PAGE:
Additionally, the website owner’s information is displayed on the address bar, making it easier for users to distinguish it from shady websites. To obtain an EV SSL, the website owner must undergo standardized identity verification to be legally authorized for exclusive domain rights.

2. Organization Validated Certificate (OV SSL)

Commercial and public-facing websites typically prioritize the confidentiality of their personal information. This type of SSL certificate is similar to EV SSL, but it undergoes the same validation process and displays the website owner’s information on the address bar. It is the second most costly SSL certificate.

3. Domain Validated Certificate (DV SSL)

The browser address bar only displays a padlock and HTTPS. This is usually seen on blogs and informational sites that do not collect payment information. This type of certification only requires confirmation from a domain owner through email or phone call, providing lower assurance and encryption.

4. Wildcard SSL Certificates

Wildcard SSL certificates secure the base domain and an unlimited number of subdomains with a single certificate. If you have multiple subdomains that require encryption, purchasing a wildcard SSL certificate is more cost-effective than buying individual SSL certificates for each one. Wildcard SSL certificates are identified by an asterisk (*) as part of the name, which represents all subdomains sharing the same main domain.

5. Unified Communications Certificate (UCC)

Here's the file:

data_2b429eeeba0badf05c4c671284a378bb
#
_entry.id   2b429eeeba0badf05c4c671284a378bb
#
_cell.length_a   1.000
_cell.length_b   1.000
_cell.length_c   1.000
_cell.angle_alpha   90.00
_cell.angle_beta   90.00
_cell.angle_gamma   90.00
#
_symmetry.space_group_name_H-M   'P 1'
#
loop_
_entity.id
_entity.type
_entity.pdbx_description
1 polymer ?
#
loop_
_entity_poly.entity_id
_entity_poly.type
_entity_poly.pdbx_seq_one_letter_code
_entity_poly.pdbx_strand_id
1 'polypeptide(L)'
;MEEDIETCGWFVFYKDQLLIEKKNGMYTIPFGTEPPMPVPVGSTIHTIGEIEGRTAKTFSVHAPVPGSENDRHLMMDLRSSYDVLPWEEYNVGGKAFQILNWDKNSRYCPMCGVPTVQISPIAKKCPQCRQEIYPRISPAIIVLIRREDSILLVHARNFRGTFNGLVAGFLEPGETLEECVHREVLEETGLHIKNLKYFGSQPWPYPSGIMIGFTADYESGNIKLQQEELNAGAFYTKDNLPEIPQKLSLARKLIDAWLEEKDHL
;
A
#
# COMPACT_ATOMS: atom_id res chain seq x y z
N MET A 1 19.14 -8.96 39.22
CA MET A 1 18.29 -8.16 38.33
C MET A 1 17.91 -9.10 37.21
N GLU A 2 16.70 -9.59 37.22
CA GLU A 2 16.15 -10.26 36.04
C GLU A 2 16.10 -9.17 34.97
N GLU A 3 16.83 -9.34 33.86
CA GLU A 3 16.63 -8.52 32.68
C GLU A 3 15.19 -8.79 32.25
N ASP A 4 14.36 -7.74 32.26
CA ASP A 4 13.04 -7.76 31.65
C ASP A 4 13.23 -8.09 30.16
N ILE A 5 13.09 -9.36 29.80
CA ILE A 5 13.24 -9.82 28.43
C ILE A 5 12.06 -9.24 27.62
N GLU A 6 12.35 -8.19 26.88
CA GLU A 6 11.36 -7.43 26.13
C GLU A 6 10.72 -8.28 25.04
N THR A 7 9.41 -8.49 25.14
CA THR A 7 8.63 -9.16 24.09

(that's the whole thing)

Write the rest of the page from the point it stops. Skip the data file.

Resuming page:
Unified Communications Certificates (UCCs) are also known as multi-domain certificates. They were initially created to secure Microsoft Exchange and Live Communications servers, but now they can be used by any website that needs to secure multiple domain names with a single SSL certificate.

UCCs are organizationally validated and display a padlock in the browser. They can also function as EV SSL certificates, providing visitors with the highest level of encryption and displaying a green address bar.

Why You Need an SSL Certificate

New website owners may consider SSL certificates as optional. However, if you plan on scaling your website, it’s important to get an SSL certificate right after establishing your site, so that users trust your website from the beginning. Here are some reasons why your website should use an SSL certificate.

Secured Date

The primary purpose of an SSL certificate is to secure your website’s data and protect its users. It helps prevent attacks on your website’s security and authenticity, and it ensures that no one can create a fake website in your name or use your information for criminal activities.

Encrypted Information

Many websites require you to sign in using your email or phone number and input personal information such as credit card numbers to make a purchase. Some service-based sites may also ask for details related to your health, property, or finances for consultation purposes. It’s important to remember that this data is highly personal and should not be shared with anyone. The SSL certificate on the website encrypts this information, ensuring that it is secure between the user and the website owner. This means that if anyone tries to access your information from the site, they wouldn’t be able to.

Displays Security

When a website lacks SSL certification and doesn’t display the HTTPS tag, it may be labeled “not secure” by the browser. This can lead users to perceive the site as an “unknown source” with an “insecure connection,” prompting them to leave without making any purchases or downloads. On the other hand, a website with an SSL certificate will display a padlock icon and a “secure connection” message in the address bar, providing users with assurance that their web surfing is safe and secure.


SSL certificates are a must-have for protecting online transactions and user data. With Google’s strict security standards and undisclosed ranking criteria, having an SSL certificate is crucial for website owners. Understanding the different types of certificates allows informed decisions on security levels. Ultimately, SSL adoption is about building trust and ensuring online security.